Growing war chests in CD1
The Democratic race to take on Rep. Lee Zeldin in New York’s 1st Congressional District remains hot, with Bridget Fleming the latest to announce big fundraising numbers for the primary.
Fleming tells The Point her campaign raised $239,095 in a little over a month, between the end of November when she launched her candidacy and the filing deadline at the end of 2019.
The Suffolk County legislator and Noyac Democrat had to show some fundraising prowess given that opponents Perry Gershon and Nancy Goroff had a big head start in time and money.
She seems to have risen to the challenge. Goroff, a Stony Brook University scientist, self-reported more than $360,000 for the same quarter, but she was running for the whole period and thus had almost triple the amount of time.
Gershon, the East Hampton businessman who came within 4 percentage points of Zeldin in 2018, hasn’t announced quarterly sums (official filings for all candidates are due at the end of the month) but as a rough benchmark, he logged more than $440,000 in contributions in his own inaugural quarter in 2017. That was about two-and-a-half months after he filed paperwork for his candidacy, so again Fleming’s more compacted period brings her ahead.
Zeldin has not filed his last quarterly fundraising but logged more than $1 million cash on hand, as of the end of September.
“I think it's a great number," Fleming said of her fundraising. Her campaign provided documentation indicating that she received personal monetary support from influential figures like Suffolk Democratic leader Rich Schaffer and American Federation of Teachers president Randi Weingarten.
It’s all part of a frenzy of political contributing by Democrats in a district that has been consistently competitive and expensive. This year is shaping up to be no exception, as Zeldin doubles down on support for President Donald Trump and joins the commander in chief’s impeachment defense team — a position that will surely provide more opportunities for fundraising, on both sides.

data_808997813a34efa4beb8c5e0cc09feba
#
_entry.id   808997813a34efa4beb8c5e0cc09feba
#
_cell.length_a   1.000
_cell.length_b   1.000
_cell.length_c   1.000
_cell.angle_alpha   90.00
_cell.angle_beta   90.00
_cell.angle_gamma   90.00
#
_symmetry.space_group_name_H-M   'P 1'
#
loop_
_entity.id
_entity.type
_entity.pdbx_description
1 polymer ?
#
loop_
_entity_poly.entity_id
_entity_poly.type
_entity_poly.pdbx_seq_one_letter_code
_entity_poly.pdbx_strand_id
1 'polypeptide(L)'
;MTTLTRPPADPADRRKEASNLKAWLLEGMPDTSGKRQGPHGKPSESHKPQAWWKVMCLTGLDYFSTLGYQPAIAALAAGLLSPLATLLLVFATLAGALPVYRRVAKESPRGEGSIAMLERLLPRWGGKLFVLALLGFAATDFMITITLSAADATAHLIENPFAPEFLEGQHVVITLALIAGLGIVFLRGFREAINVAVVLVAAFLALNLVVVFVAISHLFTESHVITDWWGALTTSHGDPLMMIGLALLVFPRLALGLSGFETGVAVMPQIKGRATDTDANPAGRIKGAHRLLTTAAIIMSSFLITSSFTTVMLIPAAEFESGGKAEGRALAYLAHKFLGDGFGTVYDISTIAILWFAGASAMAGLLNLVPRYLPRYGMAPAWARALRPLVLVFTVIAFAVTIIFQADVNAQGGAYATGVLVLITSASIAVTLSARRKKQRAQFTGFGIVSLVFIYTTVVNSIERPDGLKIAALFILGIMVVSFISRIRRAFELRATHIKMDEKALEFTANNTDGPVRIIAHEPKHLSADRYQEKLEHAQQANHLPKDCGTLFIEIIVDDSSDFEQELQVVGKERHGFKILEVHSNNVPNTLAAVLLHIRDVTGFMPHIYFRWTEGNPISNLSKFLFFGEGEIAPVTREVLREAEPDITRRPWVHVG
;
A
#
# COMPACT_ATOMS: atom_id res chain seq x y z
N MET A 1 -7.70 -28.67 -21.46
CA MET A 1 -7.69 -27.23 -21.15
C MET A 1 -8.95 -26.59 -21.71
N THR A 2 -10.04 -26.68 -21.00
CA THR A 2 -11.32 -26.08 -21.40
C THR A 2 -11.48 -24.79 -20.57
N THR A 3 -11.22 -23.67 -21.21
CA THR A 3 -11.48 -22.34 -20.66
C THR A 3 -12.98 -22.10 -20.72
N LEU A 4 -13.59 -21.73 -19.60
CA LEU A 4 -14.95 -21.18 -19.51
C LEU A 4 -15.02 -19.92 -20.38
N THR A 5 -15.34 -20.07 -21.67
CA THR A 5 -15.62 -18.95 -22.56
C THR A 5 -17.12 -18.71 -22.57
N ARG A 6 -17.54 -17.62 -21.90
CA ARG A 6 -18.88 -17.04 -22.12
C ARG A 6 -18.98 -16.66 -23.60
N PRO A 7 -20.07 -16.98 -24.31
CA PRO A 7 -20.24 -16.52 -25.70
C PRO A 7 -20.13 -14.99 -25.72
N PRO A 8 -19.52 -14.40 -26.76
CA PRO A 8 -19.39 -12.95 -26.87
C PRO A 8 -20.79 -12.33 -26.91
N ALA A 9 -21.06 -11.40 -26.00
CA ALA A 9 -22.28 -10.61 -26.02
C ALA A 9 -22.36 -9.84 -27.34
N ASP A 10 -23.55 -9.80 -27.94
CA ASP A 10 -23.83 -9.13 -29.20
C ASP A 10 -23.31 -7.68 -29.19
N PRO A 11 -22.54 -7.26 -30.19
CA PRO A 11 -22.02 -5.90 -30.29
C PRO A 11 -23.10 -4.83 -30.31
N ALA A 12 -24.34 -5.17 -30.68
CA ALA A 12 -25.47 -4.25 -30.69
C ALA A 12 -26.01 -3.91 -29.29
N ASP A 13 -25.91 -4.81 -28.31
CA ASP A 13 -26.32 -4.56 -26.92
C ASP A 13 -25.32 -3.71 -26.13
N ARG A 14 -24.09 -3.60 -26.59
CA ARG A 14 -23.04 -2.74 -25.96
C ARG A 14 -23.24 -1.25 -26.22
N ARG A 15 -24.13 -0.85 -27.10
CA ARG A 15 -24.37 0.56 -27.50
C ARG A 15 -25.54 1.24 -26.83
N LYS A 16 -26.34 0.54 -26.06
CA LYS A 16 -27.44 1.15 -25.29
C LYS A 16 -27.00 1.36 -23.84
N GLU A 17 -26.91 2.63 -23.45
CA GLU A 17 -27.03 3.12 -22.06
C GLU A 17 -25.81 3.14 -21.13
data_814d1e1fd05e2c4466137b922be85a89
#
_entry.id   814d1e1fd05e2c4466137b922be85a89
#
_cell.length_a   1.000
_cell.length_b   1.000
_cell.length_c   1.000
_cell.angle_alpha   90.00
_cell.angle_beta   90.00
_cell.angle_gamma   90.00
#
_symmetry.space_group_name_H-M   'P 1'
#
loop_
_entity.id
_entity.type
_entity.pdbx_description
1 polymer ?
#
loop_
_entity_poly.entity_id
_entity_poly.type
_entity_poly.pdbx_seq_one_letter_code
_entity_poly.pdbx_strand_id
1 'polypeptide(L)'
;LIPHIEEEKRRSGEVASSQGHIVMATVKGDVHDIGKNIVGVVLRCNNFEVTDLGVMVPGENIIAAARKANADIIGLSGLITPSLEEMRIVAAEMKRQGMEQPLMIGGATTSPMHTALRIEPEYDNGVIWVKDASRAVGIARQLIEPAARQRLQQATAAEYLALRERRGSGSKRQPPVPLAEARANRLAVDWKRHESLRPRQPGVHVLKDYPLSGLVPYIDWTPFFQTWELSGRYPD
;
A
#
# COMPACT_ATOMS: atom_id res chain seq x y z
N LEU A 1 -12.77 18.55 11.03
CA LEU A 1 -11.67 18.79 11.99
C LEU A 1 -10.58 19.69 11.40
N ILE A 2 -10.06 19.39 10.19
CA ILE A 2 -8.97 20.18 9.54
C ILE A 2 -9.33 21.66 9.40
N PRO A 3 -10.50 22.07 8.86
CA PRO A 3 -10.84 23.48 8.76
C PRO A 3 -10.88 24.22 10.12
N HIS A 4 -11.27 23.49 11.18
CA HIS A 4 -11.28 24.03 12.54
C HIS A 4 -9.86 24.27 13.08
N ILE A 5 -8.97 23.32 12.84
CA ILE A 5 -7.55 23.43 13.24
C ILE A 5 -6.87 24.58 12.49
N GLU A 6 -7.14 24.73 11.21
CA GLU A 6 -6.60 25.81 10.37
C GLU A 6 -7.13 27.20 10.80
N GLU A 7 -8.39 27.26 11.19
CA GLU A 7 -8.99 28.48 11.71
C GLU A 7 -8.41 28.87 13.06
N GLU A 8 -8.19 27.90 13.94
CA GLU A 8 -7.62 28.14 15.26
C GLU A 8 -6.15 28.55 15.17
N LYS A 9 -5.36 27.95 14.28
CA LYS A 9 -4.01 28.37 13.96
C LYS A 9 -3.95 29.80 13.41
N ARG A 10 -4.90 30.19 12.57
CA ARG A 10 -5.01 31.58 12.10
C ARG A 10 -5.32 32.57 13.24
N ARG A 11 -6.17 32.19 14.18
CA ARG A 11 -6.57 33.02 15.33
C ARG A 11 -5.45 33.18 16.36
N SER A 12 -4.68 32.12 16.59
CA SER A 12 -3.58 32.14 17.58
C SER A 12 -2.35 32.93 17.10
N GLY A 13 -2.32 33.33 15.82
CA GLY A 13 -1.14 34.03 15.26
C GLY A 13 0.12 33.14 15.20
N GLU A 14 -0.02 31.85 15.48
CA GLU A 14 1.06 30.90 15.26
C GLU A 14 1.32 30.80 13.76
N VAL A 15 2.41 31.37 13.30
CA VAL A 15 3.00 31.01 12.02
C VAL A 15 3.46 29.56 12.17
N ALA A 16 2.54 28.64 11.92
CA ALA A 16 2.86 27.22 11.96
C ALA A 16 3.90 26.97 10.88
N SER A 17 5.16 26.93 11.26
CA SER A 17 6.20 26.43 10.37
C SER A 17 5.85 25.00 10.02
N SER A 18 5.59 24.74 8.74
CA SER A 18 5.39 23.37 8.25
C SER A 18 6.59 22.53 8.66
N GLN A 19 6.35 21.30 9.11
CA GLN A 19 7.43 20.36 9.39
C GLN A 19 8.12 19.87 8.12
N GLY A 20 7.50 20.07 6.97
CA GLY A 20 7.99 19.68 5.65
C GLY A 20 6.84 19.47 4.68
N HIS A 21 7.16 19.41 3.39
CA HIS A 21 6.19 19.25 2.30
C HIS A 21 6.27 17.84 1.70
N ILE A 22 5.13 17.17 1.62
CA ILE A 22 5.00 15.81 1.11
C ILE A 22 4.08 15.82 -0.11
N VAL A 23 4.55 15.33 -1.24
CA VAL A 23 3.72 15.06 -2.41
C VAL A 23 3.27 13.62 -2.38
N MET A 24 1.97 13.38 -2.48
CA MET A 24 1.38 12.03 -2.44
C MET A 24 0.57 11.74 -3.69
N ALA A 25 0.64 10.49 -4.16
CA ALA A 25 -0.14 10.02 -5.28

—Mark Chiusano @mjchiusano
Down to the wire
One way or another, Huntington Democratic Committee members will be presented with a legal opinion Thursday evening on whether Michael Marcantonio is eligible to seek the 12th Assembly District seat recently vacated by Republican Andrew Raia.
Ever since Raia announced his run for town clerk, Marcantonio and Avrum Rosen, both lawyers, have jockeyed for the Democratic nod to seek the spot. Marcantonio was the nominee in 2018 before Republicans knocked him off the ballot for establishing residency in North Carolina while he attended Duke Law School. When Marcantonio’s run was kiboshed, Rosen stepped in late for what was likely an unwinnable race against Raia, a nine-term incumbent.
Republicans say Marcantonio is still ineligible. Suffolk Democratic Party chair Rich Schaffer, after originally trying to stay out of the fray, decided to get a legal opinion on the issue rather than risk another Marcantonio-to-Rosen relay-style baton handoff in a race Democrats could well win with Raia gone.
The attorneys have repeatedly asked for more time and more information, but Schaffer says he’ll give the Huntington committee an answer Thursday night for sure, if only to stop the full-court press from both candidates. “They are both very enthusiastic and passionate,” Schaffer said, “and they have been pressing their case hard.”
If Marcantonio is eligible, the consensus is that he’ll be the committee’s designee for a seat that is about 60 percent Huntington, 30 percent Babylon and 10 percent Islip.
Gov. Andrew M. Cuomo has yet to call a special election for the seat.
—Lane Filler @lanefiller
No problem here
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